From the Asher et al. 2020 abstract:
“Paleontology’s fundamental contribution to science includes understanding how extinct species relate to the living. Major questions about antiquity and diversification all depend on accurately reconstructing fossils on the Tree of Life.”
As longtime readers know already, an accurate (= self-healing due to taxon inclusion) Vertebrate Tree of Life, from headless Cambrian chordates to naked bipedal primates, can be found online here.
“However, fossils are poorly known compared to living species, having degraded with usually no traces of DNA or soft tissues.”
Yeah, but…if you don’t have fossils, many interrelationships will evade your studies. So don’t put the downer on fossils, especially in an SVP abstract.
“Molecular data are sometimes recovered from very recent fossils, but in general are exceedingly rare and will remain so for the foreseeable future. Here, we apply a method that incorporates genomic data from living species and, in turn, fundamentally reshapes the phylogenetic tree of living and fossil species alike.”
A bit of advice for Asher et al.: Stop what you’re doing. Go back to fossils. Genomics don’t work in deep time time studies. False positives are possible.
“This method does not require direct access to fossil biomolecules, but can nonetheless change our understanding of the evolutionary affinities of long-extinct fossil groups. We incorporate genomic signal by using morphology reconstructed from predicted ancestors on well-corroborated trees of living species, and re-include such ancestors as terminal taxa in phylogenetic analyses of fossils.”
I have not yet seen a deep time genomic study that makes sense or corroborates a phenomic study. No one has.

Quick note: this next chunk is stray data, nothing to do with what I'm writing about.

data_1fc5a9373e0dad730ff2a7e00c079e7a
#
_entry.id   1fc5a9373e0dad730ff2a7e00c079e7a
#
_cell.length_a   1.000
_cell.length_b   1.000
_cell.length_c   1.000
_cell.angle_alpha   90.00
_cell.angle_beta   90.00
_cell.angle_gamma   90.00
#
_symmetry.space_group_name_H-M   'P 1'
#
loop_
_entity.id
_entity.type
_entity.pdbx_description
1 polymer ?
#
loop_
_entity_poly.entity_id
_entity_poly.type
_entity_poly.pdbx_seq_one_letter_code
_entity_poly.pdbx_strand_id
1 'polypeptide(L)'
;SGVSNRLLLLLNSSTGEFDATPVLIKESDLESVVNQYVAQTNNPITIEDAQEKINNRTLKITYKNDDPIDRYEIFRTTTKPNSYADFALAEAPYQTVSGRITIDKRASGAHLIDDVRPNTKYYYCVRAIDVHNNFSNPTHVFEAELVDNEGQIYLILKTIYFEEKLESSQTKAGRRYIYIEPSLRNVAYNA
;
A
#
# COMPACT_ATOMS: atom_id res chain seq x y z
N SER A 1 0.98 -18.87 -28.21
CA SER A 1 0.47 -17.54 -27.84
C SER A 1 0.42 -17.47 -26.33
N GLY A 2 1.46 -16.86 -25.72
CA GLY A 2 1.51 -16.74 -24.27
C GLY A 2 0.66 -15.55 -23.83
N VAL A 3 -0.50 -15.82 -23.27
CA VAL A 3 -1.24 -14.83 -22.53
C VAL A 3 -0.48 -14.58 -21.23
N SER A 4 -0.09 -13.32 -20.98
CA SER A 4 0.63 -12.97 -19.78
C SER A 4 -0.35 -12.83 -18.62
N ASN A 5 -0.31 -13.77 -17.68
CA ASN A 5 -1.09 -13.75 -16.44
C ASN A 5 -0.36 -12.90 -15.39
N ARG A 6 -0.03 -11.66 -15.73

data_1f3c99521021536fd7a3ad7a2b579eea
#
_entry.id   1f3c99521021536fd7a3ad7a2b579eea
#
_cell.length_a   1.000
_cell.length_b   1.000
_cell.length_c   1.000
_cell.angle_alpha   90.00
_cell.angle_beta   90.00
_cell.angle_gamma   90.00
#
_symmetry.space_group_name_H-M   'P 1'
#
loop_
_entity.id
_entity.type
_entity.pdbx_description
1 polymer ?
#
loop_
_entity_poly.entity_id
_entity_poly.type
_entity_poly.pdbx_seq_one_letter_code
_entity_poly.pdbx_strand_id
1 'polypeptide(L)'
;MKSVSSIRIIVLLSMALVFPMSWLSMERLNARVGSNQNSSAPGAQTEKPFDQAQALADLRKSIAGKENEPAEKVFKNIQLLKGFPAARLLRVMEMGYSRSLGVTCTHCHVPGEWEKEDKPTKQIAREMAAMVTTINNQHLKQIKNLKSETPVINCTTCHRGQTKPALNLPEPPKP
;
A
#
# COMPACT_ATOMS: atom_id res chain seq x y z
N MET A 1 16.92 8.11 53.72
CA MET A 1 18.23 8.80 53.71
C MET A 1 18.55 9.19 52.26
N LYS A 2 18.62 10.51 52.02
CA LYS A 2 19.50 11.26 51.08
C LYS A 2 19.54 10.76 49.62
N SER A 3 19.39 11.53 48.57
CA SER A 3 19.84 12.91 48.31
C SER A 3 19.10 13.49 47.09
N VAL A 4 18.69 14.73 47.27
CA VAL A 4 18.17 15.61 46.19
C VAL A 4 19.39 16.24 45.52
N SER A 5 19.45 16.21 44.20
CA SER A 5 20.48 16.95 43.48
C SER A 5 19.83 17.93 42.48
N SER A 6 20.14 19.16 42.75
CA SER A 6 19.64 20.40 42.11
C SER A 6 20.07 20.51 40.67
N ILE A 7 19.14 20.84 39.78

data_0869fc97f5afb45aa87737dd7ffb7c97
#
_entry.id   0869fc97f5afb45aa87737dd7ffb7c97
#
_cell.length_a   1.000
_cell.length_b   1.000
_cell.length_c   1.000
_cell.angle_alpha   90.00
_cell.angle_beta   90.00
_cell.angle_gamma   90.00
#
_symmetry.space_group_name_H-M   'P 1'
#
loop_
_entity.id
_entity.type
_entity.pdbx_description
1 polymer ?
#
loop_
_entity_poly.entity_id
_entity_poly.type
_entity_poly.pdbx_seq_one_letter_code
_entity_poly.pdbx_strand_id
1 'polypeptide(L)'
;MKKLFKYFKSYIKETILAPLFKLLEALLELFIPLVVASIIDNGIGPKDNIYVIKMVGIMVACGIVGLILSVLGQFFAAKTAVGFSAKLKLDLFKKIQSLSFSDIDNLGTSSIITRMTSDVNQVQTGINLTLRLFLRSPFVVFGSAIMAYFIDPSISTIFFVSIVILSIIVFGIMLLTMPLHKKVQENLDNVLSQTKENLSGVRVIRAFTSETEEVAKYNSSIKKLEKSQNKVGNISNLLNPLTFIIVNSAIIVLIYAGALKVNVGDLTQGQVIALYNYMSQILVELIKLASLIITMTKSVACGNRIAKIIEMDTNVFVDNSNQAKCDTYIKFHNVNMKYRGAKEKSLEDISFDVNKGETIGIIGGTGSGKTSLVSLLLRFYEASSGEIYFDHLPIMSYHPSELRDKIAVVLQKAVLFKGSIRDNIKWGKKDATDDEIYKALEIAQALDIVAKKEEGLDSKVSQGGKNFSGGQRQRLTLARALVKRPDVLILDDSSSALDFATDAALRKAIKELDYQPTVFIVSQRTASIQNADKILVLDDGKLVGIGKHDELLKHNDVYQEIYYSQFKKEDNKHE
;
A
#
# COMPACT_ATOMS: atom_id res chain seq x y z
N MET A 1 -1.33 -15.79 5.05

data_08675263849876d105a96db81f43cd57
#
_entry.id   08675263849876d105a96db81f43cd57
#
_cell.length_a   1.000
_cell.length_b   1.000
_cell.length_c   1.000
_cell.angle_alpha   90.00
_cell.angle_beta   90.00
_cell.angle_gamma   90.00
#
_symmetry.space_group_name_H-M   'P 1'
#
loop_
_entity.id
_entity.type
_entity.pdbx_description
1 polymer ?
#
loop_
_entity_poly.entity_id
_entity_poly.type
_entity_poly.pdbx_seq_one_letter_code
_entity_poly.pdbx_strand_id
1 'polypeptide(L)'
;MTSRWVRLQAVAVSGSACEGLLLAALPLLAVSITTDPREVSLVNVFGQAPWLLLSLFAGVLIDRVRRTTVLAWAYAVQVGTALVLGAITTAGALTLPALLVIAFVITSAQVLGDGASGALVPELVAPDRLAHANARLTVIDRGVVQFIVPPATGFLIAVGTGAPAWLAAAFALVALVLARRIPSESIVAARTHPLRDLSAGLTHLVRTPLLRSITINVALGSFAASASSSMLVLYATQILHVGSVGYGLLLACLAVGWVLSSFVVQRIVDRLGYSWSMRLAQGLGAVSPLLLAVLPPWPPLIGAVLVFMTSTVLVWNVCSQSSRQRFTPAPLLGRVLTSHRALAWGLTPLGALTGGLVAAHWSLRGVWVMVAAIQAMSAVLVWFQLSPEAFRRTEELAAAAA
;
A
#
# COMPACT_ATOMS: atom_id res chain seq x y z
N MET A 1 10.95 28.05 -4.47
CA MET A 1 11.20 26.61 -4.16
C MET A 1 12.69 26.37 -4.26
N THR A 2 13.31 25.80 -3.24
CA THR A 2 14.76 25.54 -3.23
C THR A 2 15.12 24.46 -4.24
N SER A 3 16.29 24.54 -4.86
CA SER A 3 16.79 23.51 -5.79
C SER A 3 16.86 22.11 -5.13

“With examples from Mesozoic mammals and maniraptoran dinosaurs, we show that this method recovers a signal supported by genomic data for living taxa using only morphological data. Examples from mammals include monophyletic Laurasiatheria, Afrotheria, Xenarthra, and Euarchontoglires, as well as glirids and Aplodontia among sciuromorph rodents.”
First, let’s define clades:
- Laurasiatheria = hedgehogs, even-toed ungulates, whales, bats, odd-toed ungulates, pangolins, and carnivorans
- Afrotheria = golden moles, elephant shrews (also known as sengis), tenrecs, aardvarks, hyraxes, elephants, and sea cows.
- Xenarthra = anteaters, tree sloths and armadillos.
- Euarchontoglires = rodents, lagomorphs, treeshrews, colugos and primates.
The LRT confirms some of these interrelationships (e.g. rodents and lagomorphs), but refutes others (e. g. whates and bats).
“For fossils, our results indicate that at least some anatomically well-known North American “condylarths” are more closely related to Laurasiatheria than Afrotheria.”
Stop right there. Three fourths of the above genomic clades are not supported.
“In addition, we demonstrate that morphological datasets applied to mammalian and maniraptoran phylogenetics vary in their ability to reconstruct well-corroborated clades. Some morphological datasets improve congruence of topologies derived from subsampled sequence alignments with the well-corroborated tree; others decrease congruence.”
Stop right there. The ‘well-corroborated tree’ means their genomic results match other genomic results (e.g. Flynn et al. 2005), not realizing that bats and whales cannot be closely related to one another. That’s bonkers! Stops that sort of thinking. You went to college! Genomics produce bogus results that must be rejected.
“We provide a set of criteria which we hope will be of use to the wider community in vetting the relative information content of morphological datasets relevant for paleontology, and hope to end at least some, seemingly intractable, debates about the phylogenetic affinities of long-extinct species lacking genomic data.”
If you really want to end the debate, add extinct and extant taxa to phenomic (= trait-based) studies that include fossils. In the LRT all sister taxa actually look alike down to the details, and all convergent clades nest apart from each other. The LRT provides a framework for this task.
Asher R, Beck R, Field D and Benson R 2020. Fossils and the tree of life: Making genomic data informative for extinct vertebrates without direct access to molecules. SVP abstracts.
Flynn JJ, et al. 2005. Molecular phylogeny of the Carnivora (Mammalia): assessing the impact of increased sampling on resolving enigmatic relationships. Syst Biol 54:317–37.